6. Peace Is My Middle Name: People had known since ancient Greece that the Earth was a sphere and had a surprisingly accurate estimate as to its size.

    A lot of the early science is really amazing, given what little they had to work with.

    I’ve always been astonished that astronomers in 1769 were able to derive an incredibly accurate value for the distance from the Earth to the sun, despite their rudimentary instruments and hand-drawn documentation.

  7. Aaron said:

    “Correia, Baldwin, Yiannopolous, and all the rest of the perpetually outraged “conservative” corner of the internet aren’t taken seriously because they have made it a practice to play chicken little. This stompy-foot outrage by Corriea and Baldwin is no different.”

    Poor little Larry. He whines about “those people” just didn’t want hang with him at the convention.

    And then continues to act in such a manner that no one would want to hang with him.

    Larry has his own special kind of crazy but he seems to turn it into a positive. MonsterHunterNation has become wingnut central. While Larry is the best the puppies have as a writer he is still most unremarkable – (despite his self comparison to Stephen King). So giving the tin foil group a place to congregate and commensurate on the social injustice to poor white males is not a bad marketing ploy. Its a niche market for him.

    And the wingnuts get to think they are part of something bigger – even though they are tiny in numbers.

    You know people try to convince me that sads and rabids and Larry and Vox are different in kind. I remain unconvinced.

  8. @Zenu: “Poor little Larry. He whines about “those people” just didn’t want hang with him at the convention.”

    Well, he’s right in at least one case. I skipped a convention primarily because he was a GOH there and I didn’t want to encounter him for a third time. As you point out, this is due to his behavior; I liked him okay until I got to know him better and his assholishness revealed itself.

  9. Regarding clay soil, I’ve read that daikon radishes are good for addressing the problem.

    If so, they’re an unusual root veggie. Most of them prefer stuff that’s easier to grow through. But clay is okay for fruit trees and non-root-veggies. (I grew up in an area with adobe. It holds moisture really well, but it can’t be allowed to dry out or it turns into something resembling rock.)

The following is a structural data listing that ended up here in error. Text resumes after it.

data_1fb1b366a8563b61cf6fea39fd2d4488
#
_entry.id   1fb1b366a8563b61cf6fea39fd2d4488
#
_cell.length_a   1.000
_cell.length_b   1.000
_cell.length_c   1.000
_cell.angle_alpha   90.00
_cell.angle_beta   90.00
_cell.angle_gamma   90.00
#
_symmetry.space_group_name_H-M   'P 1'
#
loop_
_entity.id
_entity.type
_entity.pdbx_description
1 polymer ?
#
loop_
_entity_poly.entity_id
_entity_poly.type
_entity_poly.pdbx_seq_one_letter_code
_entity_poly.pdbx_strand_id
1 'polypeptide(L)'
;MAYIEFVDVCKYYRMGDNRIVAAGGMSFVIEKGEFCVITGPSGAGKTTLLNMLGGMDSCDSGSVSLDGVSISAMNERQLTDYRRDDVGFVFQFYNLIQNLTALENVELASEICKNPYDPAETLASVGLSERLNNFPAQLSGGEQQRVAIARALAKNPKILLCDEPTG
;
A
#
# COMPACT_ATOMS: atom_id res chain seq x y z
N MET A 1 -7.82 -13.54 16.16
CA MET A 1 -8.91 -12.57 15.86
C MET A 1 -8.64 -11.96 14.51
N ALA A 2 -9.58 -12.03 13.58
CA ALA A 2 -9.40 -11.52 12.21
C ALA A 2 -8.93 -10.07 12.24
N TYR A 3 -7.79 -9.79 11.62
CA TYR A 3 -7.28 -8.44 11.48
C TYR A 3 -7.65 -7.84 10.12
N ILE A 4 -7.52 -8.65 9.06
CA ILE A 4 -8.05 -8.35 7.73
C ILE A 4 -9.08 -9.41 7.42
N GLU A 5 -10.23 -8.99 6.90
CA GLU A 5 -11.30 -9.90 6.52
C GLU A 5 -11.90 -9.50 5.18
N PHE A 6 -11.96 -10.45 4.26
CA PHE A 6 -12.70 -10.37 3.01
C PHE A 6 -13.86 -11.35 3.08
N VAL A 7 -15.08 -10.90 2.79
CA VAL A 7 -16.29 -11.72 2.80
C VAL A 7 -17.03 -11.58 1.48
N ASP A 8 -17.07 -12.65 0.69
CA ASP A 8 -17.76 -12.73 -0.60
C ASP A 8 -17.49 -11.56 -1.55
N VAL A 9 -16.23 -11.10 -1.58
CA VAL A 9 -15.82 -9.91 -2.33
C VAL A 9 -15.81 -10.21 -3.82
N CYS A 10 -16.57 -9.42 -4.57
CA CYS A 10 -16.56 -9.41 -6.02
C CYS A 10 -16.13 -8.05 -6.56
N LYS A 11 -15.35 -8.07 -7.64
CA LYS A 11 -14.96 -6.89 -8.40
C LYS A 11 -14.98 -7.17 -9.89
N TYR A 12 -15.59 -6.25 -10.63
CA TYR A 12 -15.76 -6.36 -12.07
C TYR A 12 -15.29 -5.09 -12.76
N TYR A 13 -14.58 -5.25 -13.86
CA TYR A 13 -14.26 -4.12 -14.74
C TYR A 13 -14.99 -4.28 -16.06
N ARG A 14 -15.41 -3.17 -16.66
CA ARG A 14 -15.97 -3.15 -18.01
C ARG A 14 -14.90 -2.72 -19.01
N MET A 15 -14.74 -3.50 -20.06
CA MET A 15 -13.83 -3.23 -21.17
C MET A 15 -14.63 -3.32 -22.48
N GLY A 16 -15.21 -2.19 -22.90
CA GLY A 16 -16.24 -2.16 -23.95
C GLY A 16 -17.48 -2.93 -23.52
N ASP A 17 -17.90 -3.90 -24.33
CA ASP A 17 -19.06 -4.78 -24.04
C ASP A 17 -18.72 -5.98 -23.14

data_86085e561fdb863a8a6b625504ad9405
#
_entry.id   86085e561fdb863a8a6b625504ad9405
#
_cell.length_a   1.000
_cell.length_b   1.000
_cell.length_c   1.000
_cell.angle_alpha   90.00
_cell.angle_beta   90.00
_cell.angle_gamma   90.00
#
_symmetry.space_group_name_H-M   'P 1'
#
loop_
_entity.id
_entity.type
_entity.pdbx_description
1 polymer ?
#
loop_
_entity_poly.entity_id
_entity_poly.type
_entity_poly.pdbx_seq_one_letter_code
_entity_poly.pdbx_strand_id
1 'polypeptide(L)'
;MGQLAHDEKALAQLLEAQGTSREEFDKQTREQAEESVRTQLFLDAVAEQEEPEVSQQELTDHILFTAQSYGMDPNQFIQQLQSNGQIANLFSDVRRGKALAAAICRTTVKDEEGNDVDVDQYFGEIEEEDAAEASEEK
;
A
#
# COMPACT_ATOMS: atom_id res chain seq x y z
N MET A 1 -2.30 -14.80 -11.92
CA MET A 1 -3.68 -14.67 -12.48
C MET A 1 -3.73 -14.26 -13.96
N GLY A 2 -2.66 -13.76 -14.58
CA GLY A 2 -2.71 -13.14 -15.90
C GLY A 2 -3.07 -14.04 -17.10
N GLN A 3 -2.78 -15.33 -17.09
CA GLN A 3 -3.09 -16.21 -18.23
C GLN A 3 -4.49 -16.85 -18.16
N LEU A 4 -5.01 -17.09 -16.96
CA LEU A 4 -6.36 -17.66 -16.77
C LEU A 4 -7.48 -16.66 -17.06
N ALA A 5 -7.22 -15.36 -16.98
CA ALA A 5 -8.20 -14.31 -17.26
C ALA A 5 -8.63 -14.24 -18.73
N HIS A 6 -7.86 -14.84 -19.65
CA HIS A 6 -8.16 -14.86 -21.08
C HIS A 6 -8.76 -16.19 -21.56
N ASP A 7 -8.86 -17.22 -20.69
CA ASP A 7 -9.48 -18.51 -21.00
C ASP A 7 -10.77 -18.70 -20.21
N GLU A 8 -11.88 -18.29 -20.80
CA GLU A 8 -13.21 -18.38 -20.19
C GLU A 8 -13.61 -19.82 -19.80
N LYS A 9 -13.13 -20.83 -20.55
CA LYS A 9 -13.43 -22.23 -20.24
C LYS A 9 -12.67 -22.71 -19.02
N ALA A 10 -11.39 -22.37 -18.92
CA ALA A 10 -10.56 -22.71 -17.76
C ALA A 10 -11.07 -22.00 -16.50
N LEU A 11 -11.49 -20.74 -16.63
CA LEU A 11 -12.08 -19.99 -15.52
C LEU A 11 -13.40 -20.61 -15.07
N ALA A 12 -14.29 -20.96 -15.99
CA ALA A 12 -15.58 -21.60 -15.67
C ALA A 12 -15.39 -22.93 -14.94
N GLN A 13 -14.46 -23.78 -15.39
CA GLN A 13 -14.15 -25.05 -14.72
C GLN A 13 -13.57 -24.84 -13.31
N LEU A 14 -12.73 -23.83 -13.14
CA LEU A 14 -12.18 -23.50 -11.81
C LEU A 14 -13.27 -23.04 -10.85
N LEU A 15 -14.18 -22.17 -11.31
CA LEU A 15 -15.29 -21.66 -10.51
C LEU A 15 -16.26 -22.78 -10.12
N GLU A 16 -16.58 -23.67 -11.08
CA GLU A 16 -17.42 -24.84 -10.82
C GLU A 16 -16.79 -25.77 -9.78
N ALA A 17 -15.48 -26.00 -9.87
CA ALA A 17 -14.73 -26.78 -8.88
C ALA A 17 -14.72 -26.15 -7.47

10. Applause and pained noises for the Rev. Bob (not Marlene’s son, the one with the narwhale. The other one.)

  11. @Zenu: “Poor little Larry. He whines about “those people” just didn’t want hang with him at the convention.”

    Good grief, not only are we morally obligated to buy his bad books, but now we’re morally obligated to hang with him?! This is getting to be a bit much. 😉

  12. Zenu: “Poor little Larry. He whines about “those people” just didn’t want hang with him at the convention.”

    Kendall: Good grief, not only are we morally obligated to buy his bad books, but now we’re morally obligated to hang with him?! This is getting to be a bit much.

    Yeah, all this anger and resentment on the part of people who behave like assholes about how unfair it is that other people don’t actually want to hang out with assholes sort of beggars belief.

  13. I thought it was understood that Rev. Bob is posting from non-Euclidean space where corners are hard to come by.

  14. @Jack:

    The funny thing is, I actually spend most of my time in one corner or another. My bed’s in one corner, my desk is in another, and when I watch TV, the recliner is in a corner of the living room. I usually read File 770 from either the recliner or the bed, so putting me in a corner only encourages me… 😀